In this paper, we apply the stochastic -method to SVIDE (1). The mean-square convergence and stability of the method are considered. It is proved that the stochastic -method for SVIDE has mean-square convergence order . For the numerical stability analysis, first we extend the stability result in [5] to the case of SVIDE (1), and a sufficient condition for the mean-square exponential stability of the true solution is obtained. Under this condition, we then show that the stochastic -method is mean-square asymptotically stable for any stepsize if , and when , the stochastic -method is mean-square asymptotically stable for some small stepsizes.

This paper is organized as follows. In Section 2, we study the mean-square convergence of the stochastic -method for SVIDEs. In Section 3, we investigate the mean-square stability of the method. In Section 4, some numerical experiments are given to validate our conclusions.

#### 2. Mean-Square Convergence of the Stochastic -Method

Throughout this paper, we use the following notations. Let be a complete probability space with a filtration satisfying normal conditions, namely, is increasing and right continuous with containing all -null sets. And let be a scalar Brownian motion defined on the probability space. Let be the Euclidean inner product in space and be the corresponding norm. The matrix norm is denoted by , and denotes the transpose of a matrix . stands for the mathematical expectation operator. For any vectors , we denote .

For the mean-square convergence analysis, we consider the autonomous -dimensional nonlinear SVIDE on where with initial data . We assume that the functions and are globally Lipschitz continuous in all variables and satisfy linear growth condition, that is, there exist positive constants and , such that for all , where denotes the maximum of and . Also, we assume that the functions and are continuous and satisfy for all , which implies where and are positive constants. The above conditions (7)–(9) can guarantee that SVIDE (6) has a unique solution .

The following lemma will be used in our convergence analysis.

Lemma 1. *Under conditions (8)-(9), the solution of SVIDE (6) has the property
**
with
**
where
**
Moreover, for any ,
**
where .*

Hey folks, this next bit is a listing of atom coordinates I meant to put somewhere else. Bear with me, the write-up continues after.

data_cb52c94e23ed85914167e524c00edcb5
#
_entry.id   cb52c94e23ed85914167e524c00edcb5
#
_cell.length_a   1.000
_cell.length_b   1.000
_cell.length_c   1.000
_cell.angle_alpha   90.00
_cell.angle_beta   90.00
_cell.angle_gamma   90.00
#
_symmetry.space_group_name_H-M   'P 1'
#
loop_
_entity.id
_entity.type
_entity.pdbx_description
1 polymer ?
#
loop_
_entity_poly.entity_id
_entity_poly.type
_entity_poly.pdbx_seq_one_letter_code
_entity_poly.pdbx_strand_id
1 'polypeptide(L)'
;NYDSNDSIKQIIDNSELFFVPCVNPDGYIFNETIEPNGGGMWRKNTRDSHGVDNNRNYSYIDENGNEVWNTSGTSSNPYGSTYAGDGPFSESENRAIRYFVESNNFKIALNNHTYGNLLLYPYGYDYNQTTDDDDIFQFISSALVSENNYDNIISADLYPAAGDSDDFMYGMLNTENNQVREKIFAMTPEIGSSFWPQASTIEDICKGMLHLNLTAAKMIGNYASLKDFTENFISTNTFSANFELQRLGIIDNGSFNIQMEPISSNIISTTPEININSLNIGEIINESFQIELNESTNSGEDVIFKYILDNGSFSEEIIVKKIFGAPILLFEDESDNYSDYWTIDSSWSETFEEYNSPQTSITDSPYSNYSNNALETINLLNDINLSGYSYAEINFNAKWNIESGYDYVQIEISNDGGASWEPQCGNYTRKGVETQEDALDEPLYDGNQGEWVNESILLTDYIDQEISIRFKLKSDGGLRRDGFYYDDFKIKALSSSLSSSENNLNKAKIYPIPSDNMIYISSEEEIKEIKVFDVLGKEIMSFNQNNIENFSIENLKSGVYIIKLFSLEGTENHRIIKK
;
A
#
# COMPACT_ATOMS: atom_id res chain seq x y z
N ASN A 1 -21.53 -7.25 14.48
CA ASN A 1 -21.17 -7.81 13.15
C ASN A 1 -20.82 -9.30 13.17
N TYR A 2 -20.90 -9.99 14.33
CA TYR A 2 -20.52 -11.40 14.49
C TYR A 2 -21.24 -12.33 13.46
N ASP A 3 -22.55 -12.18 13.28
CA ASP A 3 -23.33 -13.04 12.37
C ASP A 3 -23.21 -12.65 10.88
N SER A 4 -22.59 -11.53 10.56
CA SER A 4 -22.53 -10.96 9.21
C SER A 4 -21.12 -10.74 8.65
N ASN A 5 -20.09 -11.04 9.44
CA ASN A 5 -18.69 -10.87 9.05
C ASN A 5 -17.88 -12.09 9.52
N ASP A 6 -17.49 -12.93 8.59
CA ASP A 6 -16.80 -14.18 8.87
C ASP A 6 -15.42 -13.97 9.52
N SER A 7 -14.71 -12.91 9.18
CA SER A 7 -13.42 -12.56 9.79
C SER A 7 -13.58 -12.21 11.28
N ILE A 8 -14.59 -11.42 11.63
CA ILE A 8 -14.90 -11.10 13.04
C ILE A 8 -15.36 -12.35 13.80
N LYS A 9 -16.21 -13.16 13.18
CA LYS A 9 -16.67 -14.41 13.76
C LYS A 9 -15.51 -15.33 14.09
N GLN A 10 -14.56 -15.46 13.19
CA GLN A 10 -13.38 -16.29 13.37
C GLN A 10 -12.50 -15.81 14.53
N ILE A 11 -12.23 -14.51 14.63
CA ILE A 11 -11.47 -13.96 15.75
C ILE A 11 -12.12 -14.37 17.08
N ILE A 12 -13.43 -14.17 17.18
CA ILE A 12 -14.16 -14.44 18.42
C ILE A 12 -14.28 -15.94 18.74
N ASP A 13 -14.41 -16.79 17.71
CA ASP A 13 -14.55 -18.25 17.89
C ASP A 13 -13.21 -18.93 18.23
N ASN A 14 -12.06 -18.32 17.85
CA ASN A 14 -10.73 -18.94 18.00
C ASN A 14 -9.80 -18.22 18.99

*Proof. *The proof of this lemma is similar to that of Lemma in [19], and that of Theorem 2.3 in [20].

Now we apply the stochastic -method to SVIDE (6) and obtain the following numerical scheme: where is a given stepsize, and is an approximation to with . The increment is an -distributed Gaussian random variable. And the arguments and denote approximations to In this paper, we choose the composite left rectangular formula to discretize the integral terms and obtain the following schemes Moreover we denote that In this section, without loss of generality, we assume .

Lemma 2. *Under conditions (8)-(9), there exist positive constants , such that
*

*Proof. *By (18), we have
Therefore, by (9) and Lemma 1, we obtain
Since , thus, there exists a constant which does not depend on , such that (19) holds. Similar to the above proof, (20) also holds.

*For the convergence analysis, the local truncation error is defined by
and the global error is defined by
It is obvious that is -measurable since both and are -measurable random variables.*

*Definition 3. *The stochastic -method (15)–(17) is said to be consistent with order in the mean and with order in the mean-square sense if the following estimations hold with and :
where the constant does not depend on but may depend on and the initial data.

*Lemma 4. Under conditions (7)–(9), the stochastic -method (15)–(17) is consistent with order in the mean and with order in the mean-square sense.*

*Proof. *Note that
then we have
where
By Hölder inequality and condition (7), we obtain
By (9)–(11) and Lemma 2, we get
Therefore, by (14), we have
Since , there exists a constant which does not depend on , such that
We can also prove that there exists a constant which does not depend on , such that
then we have

Now we prove that the stochastic -method is consistent with order 1 in the mean-square sense. Using the inequality , Hölder’s inequality, and Doob’s martingale inequality, we have
By (7), (14), and (30), we get
where is independent of . Similarly, we can obtain